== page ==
Some Risks are Just Worth Taking

When people think of me, risk-taker would not be the first adjective that comes to mind.  Funny, extrovert, talkative, worrier, careful, cautious (emphasis on the words worrier and cautious), those are what I am known for amongst family and friends.  So when I told people I was marrying the man I had only met 2 months prior, SHOCK (to say the least) was the adjective to describe everyone’s reaction.  I was only 1.5 years widowed with 2 young children.  What was I thinking!  Well, for once I actually took a risk.  I, for a lack of a better cliche’, let go and let God…literally.

Paul was introduced to me by my mother…yes…my mother!  We met at a concert they had just performed at what is now my church in Atlanta.  She felt we would have a lot in common and would at least develop a nice friendship.  She knew I was lonely.  She knew I was scared to enter the world of dating again after being with the same man for nearly 20 years.  Paul was recently divorced, a nice, “regular guy” as my mother described him.  He was a singer (like me), smart, and had a good job; all of the things a mother would like for her daughter.  But would he spark my interest.  Would he light that fire a girl always dreams of when she dreams of the perfect man?

So here we were in a church with my mother, sister and a few friends in the center aisle of the gothic sanctuary after the concert.  I am about to meet this man my mother says is “nice” and a “regular guy”.  Those words are the kiss of death!  I’m nervous, lord knows what he must be feeling.  My first sight of him was in his BRIGHT red robe he still had on from the concert.  He came walking down the aisle, hugged my mother, turned to me and said, “Hi. I’m Paul.  Nice to meet you.”  He was cute!  After a bit of small talk my mother suggests that he join us (my mother, sister and 4 of our friends) for drinks.  I was shocked he said yes.  How awkward for him to be surrounded by these curious onlookers who were obviously sizing him up. That was my first glimpse into the man I would fall in love with and marry.  He was confident with who he was as a person.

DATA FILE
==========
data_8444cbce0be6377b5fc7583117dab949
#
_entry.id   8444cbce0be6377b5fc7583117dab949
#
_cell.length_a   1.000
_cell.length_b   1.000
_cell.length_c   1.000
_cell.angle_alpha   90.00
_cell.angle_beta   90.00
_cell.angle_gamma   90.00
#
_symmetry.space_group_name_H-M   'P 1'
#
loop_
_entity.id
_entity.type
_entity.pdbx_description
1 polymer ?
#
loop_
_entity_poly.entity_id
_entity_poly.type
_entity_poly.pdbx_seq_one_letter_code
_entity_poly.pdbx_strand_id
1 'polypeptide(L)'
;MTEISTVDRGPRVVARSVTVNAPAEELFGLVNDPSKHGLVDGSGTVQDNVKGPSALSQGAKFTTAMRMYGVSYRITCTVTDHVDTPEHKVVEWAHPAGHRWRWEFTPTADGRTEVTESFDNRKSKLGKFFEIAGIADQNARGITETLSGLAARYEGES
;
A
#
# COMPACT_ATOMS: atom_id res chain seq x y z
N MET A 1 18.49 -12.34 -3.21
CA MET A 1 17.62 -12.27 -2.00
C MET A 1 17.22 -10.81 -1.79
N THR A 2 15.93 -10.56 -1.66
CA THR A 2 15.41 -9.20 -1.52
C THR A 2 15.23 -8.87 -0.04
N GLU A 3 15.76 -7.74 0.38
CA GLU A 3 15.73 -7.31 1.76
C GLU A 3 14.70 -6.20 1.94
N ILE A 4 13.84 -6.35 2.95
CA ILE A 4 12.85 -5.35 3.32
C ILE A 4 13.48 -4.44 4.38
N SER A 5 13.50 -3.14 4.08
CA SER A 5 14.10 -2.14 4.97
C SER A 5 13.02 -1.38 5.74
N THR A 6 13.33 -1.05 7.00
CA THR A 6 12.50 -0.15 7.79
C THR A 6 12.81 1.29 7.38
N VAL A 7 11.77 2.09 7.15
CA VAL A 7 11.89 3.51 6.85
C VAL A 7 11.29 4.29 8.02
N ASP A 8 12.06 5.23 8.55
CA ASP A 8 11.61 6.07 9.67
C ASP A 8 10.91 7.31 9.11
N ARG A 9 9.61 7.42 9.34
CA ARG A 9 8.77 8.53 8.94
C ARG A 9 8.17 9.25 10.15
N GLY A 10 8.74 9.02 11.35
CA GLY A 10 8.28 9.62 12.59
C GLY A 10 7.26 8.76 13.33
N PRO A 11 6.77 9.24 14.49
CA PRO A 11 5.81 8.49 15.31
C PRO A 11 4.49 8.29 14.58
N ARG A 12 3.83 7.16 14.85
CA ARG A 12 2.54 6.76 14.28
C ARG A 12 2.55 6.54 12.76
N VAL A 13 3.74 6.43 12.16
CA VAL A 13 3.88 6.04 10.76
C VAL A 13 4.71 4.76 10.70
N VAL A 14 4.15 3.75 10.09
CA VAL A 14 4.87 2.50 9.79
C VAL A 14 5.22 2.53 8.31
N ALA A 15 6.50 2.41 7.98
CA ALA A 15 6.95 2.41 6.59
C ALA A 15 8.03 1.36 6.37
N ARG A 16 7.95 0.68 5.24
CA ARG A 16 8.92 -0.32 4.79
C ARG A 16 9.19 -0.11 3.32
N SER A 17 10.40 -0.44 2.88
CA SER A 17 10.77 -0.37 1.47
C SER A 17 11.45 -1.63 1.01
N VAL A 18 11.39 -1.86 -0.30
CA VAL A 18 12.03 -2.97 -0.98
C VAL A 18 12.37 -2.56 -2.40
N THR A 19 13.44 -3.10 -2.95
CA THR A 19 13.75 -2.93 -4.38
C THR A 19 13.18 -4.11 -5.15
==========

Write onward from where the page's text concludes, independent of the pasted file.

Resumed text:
Drinks went as expected…my sister grilled him, small talk abounded, pleasantries exchanged.  I enjoyed his company even amidst the awkwardness.  As we left the restaurant and were saying goodbye, I walked toward him to shake his hand and asked if he would like to be friends on Facebook, to which he replied yes.  It was my first real risk.  I felt it in my heart that this was right.  We began to “talk” through Facebook and eventually Skype every day up until our first official date.  Paul and I really got to know one another through those conversations.  Would we have anything to talk about on our first date?

I remember dropping my kids off at my mother’s for the night and driving down to the restaurant feeling nervous.  Do I look ok?  Will he like my outfit? Is my hair in place?  What am I going to say when I see him for the first time?  Should I hug him, shake his hand, what?  It was like I was a teenager again, except this time I was 36 with two kids and a hell of lot of baggage.  What if he just decides I’m not worth the trouble?  All of those fears went away in an instant the moment I saw him standing in front of the restaurant.  He had a sweet smile on his face and gave me a great big hug.  The night continued to be as smooth, relaxing and right.  We talked all through dinner and found we had a lot in common…more than superficial things like politics, running and music.  We connected on a deeper level.  I felt comfortable with him. It was like we had known each other for years.  We were so comfortable with each other that our date that began at 7pm finally ended at 1am.  I felt that spark, that fire.  This was what every girl dreams of and here I was living the dream!  I knew Paul was THE “one”.  How after just one meeting and a date did I know this…I was leading with my heart for the first time and not reason.

Reason ruled my life and after what I had just been through over the last 3 years, I decided life was too short to live by reason alone.  I wasn’t living before, just existing.  Existing was not what I wanted my children to learn from me.  They needed to see me living and enjoying my life so they could do the same.  Oddly enough, with what Paul endured during his divorce, he had come to the very same conclusion.  We had met just at the right time…our very own “God moment”.  So long story short, after many, many dates, Skype conversations, texting, talking and a wonderful vacation on Saint Simons, Paul asked me to marry him.  I said yes of course and although people were initially shocked, it soon turned to joy as they saw both of us deeply in love with one another, happy and already one.  My children were thrilled.  They took an instant shine to Paul.  He was gentle, kind and curious and they responded to that.